Water, water everywhere, let’s purify it and have a drink! Explore how to purify your own water with this experiment
In this video, education coordinator Catherine demonstrates how the water cycle can be used on a smaller scale to purify water. This simple activity can be set for learners to try at home with a responsible adult or used as a classroom experiment.
- One big container, and a small container that fits inside the large one
- Cold water
- Contaminant like food colouring and salt
- Cling film
- Something heavy like a pebble, or a ball of blu-tac
Health and safety
- If trying the water afterwards, make sure all your equipment is clean beforehand.
- If using any non-food contaminants, do not drink the water at the end of the experiment.
- Make your contaminated water by mixing in a contaminant like salt or food colouring into a small amount of water. Please note that the more water you use, the longer the experiment will take.
- Assemble the experiment with the smaller container inside the larger one. Pour the contaminated water into the larger outer container.
- Cover the whole experiment with cling film. If necessary, secure with tape or an elastic band.
- Place the weight (a pebble or ball of blu-tac) in the centre of the cling film, so that it creates a low point directly above the smaller container in the middle.
- Place the experiment in a sunny spot, and wait – you can observe the changes over time.
The water cycle, consisting of evaporation, condensation and precipitation, is an important topic for learners, and this demonstration gives a great visual aid to understand what goes on in our atmosphere. It’s also a good way to show reversible changes and how the dissolved contaminant can be separated from the mixture, and how a liquid can change state into a gas and then back to a liquid.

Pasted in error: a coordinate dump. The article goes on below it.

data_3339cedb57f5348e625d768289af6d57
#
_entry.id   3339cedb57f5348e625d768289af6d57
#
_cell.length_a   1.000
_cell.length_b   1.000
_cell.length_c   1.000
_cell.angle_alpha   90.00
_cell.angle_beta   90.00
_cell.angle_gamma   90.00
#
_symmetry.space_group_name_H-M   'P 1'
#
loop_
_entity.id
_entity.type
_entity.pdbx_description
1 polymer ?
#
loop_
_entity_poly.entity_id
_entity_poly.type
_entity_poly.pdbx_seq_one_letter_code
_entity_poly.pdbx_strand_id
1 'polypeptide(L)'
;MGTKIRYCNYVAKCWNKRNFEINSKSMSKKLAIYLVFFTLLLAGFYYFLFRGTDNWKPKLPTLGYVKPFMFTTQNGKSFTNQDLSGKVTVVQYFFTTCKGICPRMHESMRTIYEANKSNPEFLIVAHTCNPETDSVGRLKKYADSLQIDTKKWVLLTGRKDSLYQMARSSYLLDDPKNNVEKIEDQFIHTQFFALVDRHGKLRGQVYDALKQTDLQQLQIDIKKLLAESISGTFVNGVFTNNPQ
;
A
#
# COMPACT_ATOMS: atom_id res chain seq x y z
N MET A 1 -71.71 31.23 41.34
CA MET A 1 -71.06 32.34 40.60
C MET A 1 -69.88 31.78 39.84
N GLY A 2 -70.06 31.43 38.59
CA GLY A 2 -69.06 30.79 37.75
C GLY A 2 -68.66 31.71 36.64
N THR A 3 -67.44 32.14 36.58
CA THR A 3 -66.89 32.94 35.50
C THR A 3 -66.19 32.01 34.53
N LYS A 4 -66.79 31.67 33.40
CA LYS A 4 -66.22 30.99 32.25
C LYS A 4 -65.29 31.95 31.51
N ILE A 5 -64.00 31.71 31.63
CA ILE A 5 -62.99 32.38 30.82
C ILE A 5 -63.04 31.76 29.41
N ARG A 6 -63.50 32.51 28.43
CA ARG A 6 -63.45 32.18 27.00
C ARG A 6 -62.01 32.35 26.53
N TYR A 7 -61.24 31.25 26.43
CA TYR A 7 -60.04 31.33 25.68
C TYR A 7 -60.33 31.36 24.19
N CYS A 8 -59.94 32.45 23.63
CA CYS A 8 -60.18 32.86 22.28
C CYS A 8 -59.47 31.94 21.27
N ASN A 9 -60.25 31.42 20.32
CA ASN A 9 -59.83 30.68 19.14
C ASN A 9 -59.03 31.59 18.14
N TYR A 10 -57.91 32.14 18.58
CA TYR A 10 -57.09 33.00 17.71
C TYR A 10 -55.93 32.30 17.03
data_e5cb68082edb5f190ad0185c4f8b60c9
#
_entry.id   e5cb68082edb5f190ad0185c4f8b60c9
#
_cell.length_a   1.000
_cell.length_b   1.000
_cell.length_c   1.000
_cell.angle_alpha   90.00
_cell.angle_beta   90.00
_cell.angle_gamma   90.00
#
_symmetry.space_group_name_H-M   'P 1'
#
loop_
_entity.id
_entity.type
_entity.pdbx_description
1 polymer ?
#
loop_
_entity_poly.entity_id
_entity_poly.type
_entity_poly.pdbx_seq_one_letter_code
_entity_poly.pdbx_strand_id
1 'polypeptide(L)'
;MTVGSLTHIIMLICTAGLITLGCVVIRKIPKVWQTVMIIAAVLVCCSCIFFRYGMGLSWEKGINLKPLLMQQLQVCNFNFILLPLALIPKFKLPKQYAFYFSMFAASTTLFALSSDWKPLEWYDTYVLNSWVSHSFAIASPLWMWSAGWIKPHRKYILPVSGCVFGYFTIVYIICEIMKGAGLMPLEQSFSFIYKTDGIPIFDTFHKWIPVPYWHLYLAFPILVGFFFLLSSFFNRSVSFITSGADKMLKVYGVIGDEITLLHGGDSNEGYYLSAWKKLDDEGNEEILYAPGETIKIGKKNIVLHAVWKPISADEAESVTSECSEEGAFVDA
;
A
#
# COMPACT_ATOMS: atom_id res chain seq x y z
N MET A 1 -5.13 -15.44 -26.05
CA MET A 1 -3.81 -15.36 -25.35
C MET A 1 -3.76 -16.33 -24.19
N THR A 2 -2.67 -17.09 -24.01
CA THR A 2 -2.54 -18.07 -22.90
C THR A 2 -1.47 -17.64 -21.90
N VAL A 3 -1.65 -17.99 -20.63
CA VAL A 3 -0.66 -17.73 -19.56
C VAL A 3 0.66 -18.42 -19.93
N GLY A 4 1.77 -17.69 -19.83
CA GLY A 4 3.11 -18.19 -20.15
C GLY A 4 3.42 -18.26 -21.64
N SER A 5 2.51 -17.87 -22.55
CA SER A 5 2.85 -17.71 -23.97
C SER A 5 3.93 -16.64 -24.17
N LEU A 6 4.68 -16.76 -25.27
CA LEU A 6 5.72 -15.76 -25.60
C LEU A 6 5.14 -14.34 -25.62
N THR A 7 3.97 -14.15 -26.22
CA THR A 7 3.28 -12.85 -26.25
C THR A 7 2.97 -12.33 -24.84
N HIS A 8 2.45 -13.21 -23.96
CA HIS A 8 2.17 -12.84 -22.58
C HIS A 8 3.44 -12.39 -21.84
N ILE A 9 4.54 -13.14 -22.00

If you’d like to contextualise this experiment, here are some ideas:
- In space, astronauts need to clean their limited supply of water.
- You need to purify sea water after finding yourself stranded on a desert island.
- The school has asked about the differences between diet fizzy drinks and full-fat, so you could see what happens when you try to evaporate the liquids and what’s left behind.
Also check out
- For this and other space-related experiments with water, check out the Life of Water experiment pack.
- Other separating mixtures experiments, like ‘heavy sugar’ to investigate the amount of sugar in a soft drink.
- More simple experiments using everyday equipment which your learners can try at home or you can bring to the classroom on our YouTube playlist.
- Read the CLEAPSS guidance on practical activities for pupils at home during extended periods of school closure, GL339.
- Read the SSERC guidance for primary home learning.